Is your number one goal for the new year to land a new job? Or maybe, you just want to be prepared in case you're forced into the job market. To improve your chances in either case, set these five New Year's resolutions today – and stick to them!
In 2009, I will:
• Get and keep my resume up to date.
If you only look at your resume when it's time to launch a job search, you'll struggle to find the right accomplishments and skills to emphasize, and the right words to express them. That's why it's important that your resume be a living, breathing document that's stored electronically and updated with every new skill you learn and each on-the-job accomplishment - as you acquire them. To add even more life to your resume, use vigorous action words to describe your accomplishments.
• Practice interviewing before the interviews.
If you can't present yourself and your skills well, you'll talk your way right out of a job opportunity. You need to be able to articulate your personal value proposition, and confidently answer the questions you expect the hiring manager to ask. The best way to build the needed confidence is to practice. Plan and rehearse your answers until they come easily. Even better, have a trusted family member or friend ask you questions – especially tough ones - to help you fine tune your presentation.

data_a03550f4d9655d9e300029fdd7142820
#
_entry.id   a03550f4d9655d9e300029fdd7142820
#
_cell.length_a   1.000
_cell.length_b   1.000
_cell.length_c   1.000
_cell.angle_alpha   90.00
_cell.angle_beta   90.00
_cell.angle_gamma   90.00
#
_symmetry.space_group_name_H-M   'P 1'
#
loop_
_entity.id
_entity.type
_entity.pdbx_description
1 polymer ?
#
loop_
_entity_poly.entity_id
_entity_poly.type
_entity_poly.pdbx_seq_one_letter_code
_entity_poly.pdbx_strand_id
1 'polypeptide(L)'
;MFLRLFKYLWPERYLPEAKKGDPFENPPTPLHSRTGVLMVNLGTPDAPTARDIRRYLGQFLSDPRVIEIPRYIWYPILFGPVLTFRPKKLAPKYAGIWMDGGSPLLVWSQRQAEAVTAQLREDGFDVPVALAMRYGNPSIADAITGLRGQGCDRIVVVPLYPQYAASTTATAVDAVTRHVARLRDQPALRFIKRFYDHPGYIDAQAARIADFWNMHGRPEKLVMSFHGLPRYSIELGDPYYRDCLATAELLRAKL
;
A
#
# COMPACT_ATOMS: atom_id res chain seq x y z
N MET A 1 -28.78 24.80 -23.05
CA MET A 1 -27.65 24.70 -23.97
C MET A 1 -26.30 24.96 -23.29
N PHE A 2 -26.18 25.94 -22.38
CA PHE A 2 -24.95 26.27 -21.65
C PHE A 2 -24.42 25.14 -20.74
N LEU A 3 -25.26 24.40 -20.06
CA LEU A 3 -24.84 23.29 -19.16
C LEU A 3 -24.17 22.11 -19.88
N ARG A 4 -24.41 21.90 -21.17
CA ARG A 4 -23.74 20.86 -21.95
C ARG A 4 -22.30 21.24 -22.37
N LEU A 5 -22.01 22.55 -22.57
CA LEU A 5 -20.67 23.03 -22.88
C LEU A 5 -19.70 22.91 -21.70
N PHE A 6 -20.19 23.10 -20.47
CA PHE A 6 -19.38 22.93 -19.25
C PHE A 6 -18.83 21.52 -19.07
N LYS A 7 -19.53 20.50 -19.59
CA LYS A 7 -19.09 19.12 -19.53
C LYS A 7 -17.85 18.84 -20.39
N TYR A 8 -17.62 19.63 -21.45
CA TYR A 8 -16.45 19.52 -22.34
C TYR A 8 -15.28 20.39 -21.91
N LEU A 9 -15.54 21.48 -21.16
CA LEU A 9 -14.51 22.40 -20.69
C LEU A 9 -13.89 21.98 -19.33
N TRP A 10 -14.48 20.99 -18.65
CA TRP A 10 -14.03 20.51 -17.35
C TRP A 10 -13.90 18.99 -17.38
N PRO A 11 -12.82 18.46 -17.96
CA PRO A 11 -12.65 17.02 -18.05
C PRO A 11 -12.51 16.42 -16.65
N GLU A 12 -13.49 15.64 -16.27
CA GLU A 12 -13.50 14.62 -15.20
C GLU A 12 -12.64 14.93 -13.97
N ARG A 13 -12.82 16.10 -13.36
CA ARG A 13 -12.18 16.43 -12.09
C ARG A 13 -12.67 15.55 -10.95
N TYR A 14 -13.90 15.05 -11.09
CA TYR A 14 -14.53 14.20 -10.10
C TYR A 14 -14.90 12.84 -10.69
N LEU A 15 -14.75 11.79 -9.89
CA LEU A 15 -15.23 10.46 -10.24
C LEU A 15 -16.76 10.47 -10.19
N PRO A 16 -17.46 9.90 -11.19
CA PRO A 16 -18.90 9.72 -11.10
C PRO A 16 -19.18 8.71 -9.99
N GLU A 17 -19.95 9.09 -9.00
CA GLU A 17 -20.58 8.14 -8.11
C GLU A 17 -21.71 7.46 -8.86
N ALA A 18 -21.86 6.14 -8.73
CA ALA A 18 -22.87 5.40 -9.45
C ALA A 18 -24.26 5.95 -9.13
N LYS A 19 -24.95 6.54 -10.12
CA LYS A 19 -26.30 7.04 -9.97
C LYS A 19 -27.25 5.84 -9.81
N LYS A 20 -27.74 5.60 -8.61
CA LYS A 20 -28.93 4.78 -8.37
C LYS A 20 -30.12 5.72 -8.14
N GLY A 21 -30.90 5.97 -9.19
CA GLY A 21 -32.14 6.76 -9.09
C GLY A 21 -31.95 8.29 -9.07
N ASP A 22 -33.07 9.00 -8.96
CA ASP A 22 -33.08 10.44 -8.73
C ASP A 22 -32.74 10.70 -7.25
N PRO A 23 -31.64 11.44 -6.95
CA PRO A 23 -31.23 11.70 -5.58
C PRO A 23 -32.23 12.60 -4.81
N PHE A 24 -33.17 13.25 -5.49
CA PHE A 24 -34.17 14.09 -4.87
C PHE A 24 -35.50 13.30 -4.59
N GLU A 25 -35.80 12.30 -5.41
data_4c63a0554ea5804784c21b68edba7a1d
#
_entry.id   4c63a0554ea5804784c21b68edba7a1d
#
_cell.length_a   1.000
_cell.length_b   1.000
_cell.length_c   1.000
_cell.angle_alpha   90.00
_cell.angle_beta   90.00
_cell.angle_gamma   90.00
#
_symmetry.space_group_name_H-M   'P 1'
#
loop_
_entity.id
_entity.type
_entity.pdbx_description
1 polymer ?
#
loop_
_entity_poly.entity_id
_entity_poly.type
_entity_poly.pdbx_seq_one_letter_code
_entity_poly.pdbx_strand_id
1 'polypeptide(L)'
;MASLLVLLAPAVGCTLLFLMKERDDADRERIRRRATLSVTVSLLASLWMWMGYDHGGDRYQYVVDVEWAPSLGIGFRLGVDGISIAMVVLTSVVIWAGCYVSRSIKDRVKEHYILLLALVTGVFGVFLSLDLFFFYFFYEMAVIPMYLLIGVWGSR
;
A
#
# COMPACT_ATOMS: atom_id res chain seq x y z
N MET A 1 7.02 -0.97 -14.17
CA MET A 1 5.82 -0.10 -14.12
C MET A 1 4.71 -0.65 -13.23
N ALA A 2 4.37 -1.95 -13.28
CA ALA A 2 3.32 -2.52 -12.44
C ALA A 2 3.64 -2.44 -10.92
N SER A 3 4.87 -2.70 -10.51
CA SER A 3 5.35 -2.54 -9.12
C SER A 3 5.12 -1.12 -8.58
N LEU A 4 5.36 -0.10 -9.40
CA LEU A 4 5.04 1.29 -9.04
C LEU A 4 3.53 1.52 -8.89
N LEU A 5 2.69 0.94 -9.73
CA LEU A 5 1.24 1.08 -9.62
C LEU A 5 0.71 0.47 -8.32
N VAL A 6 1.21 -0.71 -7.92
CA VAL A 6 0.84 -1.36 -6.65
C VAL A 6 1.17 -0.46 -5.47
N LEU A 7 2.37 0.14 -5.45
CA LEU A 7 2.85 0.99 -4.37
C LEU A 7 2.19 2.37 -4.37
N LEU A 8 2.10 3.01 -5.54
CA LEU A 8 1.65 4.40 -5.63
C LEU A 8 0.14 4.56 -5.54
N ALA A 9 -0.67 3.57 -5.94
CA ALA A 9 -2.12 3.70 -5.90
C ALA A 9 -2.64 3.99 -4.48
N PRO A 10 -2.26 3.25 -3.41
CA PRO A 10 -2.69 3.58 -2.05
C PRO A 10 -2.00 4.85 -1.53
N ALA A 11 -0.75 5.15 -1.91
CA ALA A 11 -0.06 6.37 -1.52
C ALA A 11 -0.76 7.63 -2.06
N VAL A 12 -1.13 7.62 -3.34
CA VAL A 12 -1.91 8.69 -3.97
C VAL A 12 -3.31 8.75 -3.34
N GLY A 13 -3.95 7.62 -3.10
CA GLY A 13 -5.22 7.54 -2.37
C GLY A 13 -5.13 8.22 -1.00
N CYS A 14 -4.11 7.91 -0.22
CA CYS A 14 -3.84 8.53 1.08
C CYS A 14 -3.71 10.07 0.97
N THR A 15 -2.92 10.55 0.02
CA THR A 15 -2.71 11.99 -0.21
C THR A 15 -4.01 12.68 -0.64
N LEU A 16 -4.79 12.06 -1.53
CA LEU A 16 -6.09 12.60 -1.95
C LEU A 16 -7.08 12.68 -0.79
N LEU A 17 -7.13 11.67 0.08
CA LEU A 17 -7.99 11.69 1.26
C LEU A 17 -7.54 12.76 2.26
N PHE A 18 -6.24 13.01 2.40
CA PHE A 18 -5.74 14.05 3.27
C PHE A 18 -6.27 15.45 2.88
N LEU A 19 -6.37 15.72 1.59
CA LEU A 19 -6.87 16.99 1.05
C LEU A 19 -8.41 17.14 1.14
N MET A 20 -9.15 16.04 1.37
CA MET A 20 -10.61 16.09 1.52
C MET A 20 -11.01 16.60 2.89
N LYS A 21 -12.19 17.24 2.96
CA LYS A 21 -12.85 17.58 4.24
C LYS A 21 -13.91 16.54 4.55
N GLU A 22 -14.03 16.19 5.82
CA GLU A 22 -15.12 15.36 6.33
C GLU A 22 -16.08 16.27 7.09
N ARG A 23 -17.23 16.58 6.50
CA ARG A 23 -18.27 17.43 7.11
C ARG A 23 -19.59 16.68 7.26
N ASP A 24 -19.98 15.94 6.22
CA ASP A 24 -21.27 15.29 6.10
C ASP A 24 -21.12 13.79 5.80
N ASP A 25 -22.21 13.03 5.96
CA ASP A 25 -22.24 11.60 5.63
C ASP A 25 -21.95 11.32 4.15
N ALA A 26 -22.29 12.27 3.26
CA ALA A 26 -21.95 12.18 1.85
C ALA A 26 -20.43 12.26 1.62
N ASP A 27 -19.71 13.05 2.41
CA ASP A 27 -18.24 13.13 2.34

• Take advantage of every networking opportunity – in person and online.
Even if you're not looking for a new job, it pays to build a network of people who share common interests, from college alumni to people who perform similar functions in your industry. You never know if someone in your network knows someone else who might lead you to that next great career opportunity. Check out job search or networking groups in your area, and consider creating an online professional profile on LinkedIn, Plaxo, or any of the other social networking sites.
• Focus on the employer's needs.
During the hiring process, prospective employers could care less about where you want to take your career or what you can gain by working for them. They want to know how you can give them what they need to help them run or improve the business. Make that the focus of your resume, cover letter, and job interviews.
• Not use the recession as a reason to stay put.
If you believe you deserve something better than what your current job offers, don't let the recession scare you into staying where you are. During downtimes, many employers plan for the inevitable return of good times, and they'll try to fill positions that will help them toward that turnaround and beyond.
How do these resolutions sit with you? Which ones would you emphasize the most? Please share your views below – and Happy New Year!
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